Starting April 1, the Rivard Report will launch a new series of outdoor reviews we’re calling The Trailist, a feature that we hope will better acquaint our readers with places to hike, bike, and paddle in San Antonio.
First, let me reintroduce myself. In my day job, I cover environment and energy issues for the Rivard Report. In my spare time, I love to explore wild spaces. My Western Colorado upbringing means I’m drawn to the trail the way some Texans know how to zero in on the finest barbecue.
Since moving here in October 2015, I’ve been nothing short of amazed at what San Antonio and its environs have to offer: dozens of miles of greenway trails, an ever-growing set of parks and amenities, and an outdoor scene that’s larger than its reputation and growing every day.
Bexar County may not be Yosemite or Yellowstone, but we still have an array of beautiful open spaces that invite exploration on foot, by bike, or in a kayak. Getting to know these places and the locals who love them has been one of my greatest joys of life in San Antonio.
Without crossing the county line, I’ve had adventures and encountered plants and animals I’ve never seen before, even in a life spent venturing outdoors in places around the United States.
Now I’d like to share what I’ve discovered and invite readers to join us as we explore new places.
The Trailist will focus on hiking, biking, and paddling trails within a relatively short drive from downtown San Antonio. We’ll be sure to spotlight parks and trails all across the city and county, not just in the city’s popular Hill Country wilderness areas on the Northside.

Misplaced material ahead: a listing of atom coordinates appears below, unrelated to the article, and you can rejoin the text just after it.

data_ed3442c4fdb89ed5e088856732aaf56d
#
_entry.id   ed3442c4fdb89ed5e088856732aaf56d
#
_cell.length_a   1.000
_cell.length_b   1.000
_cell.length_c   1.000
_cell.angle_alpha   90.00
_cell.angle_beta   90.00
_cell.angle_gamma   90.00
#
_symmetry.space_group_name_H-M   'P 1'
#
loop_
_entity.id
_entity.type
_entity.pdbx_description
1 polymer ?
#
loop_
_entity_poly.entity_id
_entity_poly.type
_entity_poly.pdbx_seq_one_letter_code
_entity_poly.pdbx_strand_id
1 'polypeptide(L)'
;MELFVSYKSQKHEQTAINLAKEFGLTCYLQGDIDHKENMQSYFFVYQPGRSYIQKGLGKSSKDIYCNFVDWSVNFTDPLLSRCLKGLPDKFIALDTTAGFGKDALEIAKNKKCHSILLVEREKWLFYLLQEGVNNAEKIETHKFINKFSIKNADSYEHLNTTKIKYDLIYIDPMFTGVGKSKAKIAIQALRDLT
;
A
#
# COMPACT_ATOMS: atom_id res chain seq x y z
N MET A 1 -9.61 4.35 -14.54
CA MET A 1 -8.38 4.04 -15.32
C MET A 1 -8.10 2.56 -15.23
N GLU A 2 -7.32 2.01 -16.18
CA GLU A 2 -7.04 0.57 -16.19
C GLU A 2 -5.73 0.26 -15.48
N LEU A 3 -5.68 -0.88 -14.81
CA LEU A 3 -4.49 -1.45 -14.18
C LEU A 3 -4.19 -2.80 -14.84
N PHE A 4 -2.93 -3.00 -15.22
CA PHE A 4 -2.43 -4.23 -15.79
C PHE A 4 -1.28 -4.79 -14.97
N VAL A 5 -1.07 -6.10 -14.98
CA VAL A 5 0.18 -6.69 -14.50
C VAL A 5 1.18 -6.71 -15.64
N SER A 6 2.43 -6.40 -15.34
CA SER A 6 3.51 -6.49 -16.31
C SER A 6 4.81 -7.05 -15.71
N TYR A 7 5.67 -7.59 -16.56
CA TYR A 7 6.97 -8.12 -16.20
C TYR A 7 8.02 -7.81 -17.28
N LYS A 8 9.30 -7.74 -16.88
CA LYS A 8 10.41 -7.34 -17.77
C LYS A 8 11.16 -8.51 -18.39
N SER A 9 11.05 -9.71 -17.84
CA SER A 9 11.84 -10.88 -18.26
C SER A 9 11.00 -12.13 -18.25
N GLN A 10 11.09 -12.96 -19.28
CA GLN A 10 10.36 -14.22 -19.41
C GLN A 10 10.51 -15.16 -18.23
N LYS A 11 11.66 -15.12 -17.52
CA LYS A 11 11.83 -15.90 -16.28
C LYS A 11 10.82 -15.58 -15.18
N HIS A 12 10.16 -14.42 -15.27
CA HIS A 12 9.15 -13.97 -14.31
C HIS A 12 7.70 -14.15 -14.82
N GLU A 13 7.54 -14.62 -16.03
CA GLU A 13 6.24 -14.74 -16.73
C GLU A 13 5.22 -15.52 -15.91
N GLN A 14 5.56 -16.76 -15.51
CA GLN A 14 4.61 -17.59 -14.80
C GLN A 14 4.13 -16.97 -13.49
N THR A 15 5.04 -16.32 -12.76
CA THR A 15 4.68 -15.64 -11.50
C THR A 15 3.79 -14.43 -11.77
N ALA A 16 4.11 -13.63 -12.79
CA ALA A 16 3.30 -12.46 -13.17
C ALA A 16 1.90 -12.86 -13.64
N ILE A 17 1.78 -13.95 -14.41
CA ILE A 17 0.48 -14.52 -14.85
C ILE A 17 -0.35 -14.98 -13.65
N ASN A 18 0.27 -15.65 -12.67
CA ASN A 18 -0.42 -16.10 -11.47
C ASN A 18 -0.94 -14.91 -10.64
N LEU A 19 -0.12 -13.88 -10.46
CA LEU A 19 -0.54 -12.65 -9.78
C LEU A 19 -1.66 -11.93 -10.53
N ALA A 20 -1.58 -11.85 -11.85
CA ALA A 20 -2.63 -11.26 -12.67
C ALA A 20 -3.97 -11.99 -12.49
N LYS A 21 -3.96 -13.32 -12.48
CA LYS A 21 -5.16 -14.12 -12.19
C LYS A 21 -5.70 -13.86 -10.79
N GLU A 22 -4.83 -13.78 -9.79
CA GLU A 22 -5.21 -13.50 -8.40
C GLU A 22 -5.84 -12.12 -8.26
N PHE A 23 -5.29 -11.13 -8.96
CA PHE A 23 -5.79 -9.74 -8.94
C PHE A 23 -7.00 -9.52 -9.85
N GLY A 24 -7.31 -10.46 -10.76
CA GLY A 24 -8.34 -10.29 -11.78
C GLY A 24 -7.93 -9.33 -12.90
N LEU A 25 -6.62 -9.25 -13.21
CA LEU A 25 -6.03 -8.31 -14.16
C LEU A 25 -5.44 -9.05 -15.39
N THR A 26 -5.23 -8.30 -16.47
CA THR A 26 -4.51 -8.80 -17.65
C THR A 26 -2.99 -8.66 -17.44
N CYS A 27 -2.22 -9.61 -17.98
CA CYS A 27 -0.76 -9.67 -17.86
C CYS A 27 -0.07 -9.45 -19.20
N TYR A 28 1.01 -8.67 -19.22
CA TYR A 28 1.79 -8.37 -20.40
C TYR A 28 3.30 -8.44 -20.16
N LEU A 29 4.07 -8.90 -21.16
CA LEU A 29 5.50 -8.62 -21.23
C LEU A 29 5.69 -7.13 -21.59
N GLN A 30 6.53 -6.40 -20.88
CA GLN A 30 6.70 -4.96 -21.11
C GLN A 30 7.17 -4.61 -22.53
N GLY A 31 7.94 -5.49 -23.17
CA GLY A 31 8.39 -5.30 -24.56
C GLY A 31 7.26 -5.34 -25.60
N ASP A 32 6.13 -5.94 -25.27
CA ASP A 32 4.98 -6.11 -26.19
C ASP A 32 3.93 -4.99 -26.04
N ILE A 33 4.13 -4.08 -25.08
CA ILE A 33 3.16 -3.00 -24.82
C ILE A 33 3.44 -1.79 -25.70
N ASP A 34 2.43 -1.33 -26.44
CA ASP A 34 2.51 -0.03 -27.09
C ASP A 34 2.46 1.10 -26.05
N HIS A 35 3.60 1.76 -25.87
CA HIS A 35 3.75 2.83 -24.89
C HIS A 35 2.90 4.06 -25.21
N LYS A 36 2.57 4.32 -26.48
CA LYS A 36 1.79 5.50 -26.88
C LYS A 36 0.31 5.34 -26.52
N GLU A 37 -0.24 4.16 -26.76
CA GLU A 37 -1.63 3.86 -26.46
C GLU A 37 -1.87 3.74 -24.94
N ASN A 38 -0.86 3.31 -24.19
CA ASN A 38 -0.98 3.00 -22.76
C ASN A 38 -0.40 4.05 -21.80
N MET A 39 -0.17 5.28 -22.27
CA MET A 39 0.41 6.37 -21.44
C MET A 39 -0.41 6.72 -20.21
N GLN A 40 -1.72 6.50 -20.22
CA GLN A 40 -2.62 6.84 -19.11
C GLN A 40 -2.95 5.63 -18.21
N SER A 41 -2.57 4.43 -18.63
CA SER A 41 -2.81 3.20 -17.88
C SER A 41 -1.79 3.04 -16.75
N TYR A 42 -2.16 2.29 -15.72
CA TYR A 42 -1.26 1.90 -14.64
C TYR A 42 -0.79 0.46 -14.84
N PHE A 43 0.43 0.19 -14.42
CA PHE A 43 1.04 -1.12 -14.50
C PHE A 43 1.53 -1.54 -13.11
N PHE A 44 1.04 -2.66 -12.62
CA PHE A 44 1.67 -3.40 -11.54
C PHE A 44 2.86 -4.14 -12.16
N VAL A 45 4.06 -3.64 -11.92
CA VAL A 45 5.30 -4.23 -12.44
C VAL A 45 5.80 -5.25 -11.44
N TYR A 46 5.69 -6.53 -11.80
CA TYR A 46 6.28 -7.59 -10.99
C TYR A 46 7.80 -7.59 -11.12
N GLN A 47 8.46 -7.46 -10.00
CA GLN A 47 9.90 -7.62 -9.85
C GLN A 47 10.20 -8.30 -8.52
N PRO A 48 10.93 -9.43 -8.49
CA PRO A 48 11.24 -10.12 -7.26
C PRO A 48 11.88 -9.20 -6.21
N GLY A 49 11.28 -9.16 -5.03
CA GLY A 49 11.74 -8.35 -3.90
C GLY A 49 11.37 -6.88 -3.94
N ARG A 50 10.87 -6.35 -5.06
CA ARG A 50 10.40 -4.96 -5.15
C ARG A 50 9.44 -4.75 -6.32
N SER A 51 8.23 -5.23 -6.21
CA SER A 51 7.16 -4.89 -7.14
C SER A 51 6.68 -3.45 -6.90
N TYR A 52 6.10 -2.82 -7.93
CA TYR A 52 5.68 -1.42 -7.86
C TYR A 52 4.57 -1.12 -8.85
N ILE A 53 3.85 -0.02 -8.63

We’ll post a review at least once a month, though we reserve the right to publish more frequently if necessary. We do have quite a lot of ground to cover.
These reviews will give you all you need to know about these areas: access information, directions, fees, regulations, and difficulty ratings. But they’ll also include stories from San Antonio’s past and from the interesting people we meet out there.
Above all, I want this to be a place where people of all ages, neighborhoods, abilities, and income levels can learn more about the wild places close to them. Hopefully, some readers will be inspired to visit places they’ve never seen before.
As we get started, I’d love to hear readers’ suggestions for places to review. If you have any ideas, please share them with me at email@example.com.
See you on down the trail.